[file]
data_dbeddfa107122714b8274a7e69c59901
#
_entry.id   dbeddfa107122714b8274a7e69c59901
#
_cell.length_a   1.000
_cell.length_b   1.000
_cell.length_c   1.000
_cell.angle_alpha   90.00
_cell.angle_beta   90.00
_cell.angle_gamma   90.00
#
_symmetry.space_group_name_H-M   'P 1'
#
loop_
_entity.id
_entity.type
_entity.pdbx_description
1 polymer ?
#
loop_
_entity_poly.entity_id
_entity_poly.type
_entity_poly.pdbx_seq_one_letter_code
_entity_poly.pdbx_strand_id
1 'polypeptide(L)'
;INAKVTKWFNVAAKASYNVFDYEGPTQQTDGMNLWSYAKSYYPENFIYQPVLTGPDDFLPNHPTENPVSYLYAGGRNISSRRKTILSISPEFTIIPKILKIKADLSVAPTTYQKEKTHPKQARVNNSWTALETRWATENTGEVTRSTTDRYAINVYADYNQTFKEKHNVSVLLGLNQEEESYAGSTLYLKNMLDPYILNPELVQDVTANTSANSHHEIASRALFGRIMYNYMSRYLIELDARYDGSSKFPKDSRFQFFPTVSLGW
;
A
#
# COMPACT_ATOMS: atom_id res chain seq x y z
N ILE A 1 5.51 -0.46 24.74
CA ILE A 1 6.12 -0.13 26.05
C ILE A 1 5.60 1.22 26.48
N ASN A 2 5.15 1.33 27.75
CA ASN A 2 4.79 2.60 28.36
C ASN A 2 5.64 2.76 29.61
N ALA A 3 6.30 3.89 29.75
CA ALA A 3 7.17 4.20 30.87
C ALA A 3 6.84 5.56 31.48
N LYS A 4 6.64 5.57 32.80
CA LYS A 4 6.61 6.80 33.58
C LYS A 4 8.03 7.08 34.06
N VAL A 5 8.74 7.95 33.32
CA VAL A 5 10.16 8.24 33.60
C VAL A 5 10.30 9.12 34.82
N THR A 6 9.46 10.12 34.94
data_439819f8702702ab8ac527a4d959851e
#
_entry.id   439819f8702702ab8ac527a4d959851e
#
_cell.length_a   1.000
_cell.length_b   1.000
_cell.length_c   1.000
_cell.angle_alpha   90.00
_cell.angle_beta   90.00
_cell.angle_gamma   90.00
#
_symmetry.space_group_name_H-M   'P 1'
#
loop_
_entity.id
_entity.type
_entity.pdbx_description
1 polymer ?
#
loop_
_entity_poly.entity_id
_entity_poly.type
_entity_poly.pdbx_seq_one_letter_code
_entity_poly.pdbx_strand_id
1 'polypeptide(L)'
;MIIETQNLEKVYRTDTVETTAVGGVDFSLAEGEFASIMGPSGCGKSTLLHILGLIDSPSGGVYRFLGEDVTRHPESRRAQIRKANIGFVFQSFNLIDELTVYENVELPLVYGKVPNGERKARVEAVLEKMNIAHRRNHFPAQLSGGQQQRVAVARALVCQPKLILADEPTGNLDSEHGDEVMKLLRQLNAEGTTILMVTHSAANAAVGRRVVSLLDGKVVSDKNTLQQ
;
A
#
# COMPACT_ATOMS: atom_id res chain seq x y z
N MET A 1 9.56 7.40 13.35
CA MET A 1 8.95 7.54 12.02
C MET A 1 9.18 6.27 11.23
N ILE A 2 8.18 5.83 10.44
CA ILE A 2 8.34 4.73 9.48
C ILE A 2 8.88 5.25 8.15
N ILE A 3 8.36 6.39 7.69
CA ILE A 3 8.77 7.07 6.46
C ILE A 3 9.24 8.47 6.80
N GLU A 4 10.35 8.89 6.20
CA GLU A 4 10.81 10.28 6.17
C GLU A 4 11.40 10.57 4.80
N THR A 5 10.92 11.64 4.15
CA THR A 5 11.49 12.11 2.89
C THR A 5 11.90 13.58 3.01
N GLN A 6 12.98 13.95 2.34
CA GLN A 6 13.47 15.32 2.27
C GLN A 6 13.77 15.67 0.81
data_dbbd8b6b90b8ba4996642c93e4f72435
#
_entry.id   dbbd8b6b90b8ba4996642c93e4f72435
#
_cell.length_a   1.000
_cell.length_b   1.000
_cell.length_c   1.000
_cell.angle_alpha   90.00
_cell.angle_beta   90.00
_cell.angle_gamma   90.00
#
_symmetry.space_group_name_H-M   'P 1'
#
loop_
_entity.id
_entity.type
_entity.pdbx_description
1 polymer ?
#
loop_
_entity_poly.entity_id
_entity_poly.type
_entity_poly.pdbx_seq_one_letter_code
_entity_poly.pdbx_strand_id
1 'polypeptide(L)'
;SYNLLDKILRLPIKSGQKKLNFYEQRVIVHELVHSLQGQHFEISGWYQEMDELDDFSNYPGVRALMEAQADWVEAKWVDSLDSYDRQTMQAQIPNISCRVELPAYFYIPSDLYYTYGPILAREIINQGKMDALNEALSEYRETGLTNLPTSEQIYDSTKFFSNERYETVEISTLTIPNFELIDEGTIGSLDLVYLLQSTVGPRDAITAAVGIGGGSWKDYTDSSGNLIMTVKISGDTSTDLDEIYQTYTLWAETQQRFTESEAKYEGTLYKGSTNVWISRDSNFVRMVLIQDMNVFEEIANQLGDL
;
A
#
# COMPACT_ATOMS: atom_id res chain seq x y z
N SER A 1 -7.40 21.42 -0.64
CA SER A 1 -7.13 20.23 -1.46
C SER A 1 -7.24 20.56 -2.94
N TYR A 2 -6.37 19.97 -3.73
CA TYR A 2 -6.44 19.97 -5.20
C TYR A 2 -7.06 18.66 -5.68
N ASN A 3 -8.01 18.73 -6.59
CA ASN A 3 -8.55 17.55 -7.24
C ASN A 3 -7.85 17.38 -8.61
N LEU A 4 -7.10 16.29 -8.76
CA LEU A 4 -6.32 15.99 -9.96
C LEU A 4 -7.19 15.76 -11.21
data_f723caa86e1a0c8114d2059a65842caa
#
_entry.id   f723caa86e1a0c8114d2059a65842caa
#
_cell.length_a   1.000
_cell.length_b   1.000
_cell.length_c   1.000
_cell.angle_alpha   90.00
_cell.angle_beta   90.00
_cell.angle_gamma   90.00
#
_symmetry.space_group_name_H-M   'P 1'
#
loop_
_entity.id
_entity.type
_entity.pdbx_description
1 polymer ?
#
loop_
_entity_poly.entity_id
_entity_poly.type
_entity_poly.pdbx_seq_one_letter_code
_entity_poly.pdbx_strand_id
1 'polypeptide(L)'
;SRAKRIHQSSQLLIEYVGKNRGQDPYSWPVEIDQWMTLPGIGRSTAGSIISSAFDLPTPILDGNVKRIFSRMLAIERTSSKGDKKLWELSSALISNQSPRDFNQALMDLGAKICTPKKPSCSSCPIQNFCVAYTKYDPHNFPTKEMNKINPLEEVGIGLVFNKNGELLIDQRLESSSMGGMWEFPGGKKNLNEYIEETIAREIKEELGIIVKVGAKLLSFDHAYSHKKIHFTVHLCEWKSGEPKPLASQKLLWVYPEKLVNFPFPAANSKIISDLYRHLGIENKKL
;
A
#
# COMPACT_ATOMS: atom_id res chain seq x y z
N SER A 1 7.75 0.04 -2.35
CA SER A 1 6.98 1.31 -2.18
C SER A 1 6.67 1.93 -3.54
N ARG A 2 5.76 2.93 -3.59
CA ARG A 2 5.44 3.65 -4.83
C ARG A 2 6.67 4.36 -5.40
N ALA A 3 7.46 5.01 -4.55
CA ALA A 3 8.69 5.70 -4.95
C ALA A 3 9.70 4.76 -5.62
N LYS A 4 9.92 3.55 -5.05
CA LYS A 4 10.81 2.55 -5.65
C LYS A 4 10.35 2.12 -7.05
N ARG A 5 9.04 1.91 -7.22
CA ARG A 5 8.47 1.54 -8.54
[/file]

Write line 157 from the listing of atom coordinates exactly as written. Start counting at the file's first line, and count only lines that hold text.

_entity_poly.entity_id